Around the World—This popular Lower School after-school program enables students to share their cultural insights and knowledge about their country of origin. Student presenters represented Somalia, South Africa, France, the United Arab Emirates, the United Kingdom, Colombia, and Mongolia.
World Geography—Seventh-grade teachers reshaped their curriculum to bring in numerous speakers from around the world to personally connect students with the countries they study. Guest speakers representing more than 30 countries include Country Day teachers, Upper School students, and parents, along with community members from organizations like the JCC, CPCC, the Rotary Club, and the World Affairs Council.
Immigration Day—Since 2013, all seventh graders participate in this annual event. Students hear from immigrants who share their stories, learn from an Immigration Services Officer, and participate in other curricular activities intended to better their understanding of this issue. Students make connections with the required English reading of Ask Me No Questions and other interdisciplinary work in World Geography, science, Spanish, and math.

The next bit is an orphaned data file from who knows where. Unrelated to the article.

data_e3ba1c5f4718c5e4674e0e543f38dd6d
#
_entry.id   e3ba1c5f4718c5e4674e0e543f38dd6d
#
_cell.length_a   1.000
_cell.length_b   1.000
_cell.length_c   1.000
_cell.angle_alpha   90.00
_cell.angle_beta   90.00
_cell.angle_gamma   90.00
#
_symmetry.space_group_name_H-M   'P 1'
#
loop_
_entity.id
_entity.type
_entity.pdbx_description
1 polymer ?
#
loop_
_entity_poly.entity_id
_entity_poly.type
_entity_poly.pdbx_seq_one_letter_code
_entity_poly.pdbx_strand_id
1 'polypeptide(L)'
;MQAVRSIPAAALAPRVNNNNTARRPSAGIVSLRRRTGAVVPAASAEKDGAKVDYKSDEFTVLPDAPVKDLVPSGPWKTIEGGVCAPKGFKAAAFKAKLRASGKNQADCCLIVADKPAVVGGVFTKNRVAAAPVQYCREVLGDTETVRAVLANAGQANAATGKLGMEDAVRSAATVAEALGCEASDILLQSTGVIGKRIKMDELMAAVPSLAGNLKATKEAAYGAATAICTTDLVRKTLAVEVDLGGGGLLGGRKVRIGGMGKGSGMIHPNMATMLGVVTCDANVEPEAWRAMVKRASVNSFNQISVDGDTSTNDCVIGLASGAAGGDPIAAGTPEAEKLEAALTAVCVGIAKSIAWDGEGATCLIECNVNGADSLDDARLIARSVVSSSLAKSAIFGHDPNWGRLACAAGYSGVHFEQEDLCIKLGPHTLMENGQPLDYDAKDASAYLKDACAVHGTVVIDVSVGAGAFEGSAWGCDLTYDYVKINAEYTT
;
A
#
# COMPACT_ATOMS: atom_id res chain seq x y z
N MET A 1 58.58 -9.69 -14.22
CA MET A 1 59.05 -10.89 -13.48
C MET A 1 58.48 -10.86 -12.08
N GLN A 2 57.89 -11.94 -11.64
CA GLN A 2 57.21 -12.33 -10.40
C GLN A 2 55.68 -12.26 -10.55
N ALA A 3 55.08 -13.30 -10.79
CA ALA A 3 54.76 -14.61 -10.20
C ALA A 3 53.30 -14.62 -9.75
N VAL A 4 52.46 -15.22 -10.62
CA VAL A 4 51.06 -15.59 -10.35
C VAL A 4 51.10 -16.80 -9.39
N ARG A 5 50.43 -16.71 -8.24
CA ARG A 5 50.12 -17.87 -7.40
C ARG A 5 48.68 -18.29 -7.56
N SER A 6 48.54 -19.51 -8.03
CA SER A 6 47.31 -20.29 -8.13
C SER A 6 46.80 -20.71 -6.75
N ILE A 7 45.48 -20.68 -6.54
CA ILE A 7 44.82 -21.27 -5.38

Grade Level Diversity Themes—we have long established diversity themes that highlight aspect student identity. These themes are examined through advisory, book clubs, and summer reading:
- Fifth grade: Perspectives/Identity
(Books read: Sugar, Jewell Parker Rhodes; Finding Langston, Lesa Cline-Ransome; Wastons Go to Birmingham, Christopher Paul Curtis; Stella, Sharon M. Draper
- Sixth grade: Bias
(Book read: I Will Always Write Back: How One Letter Changed Two Lives, Martin Ganda and Caitlin Alifirenka)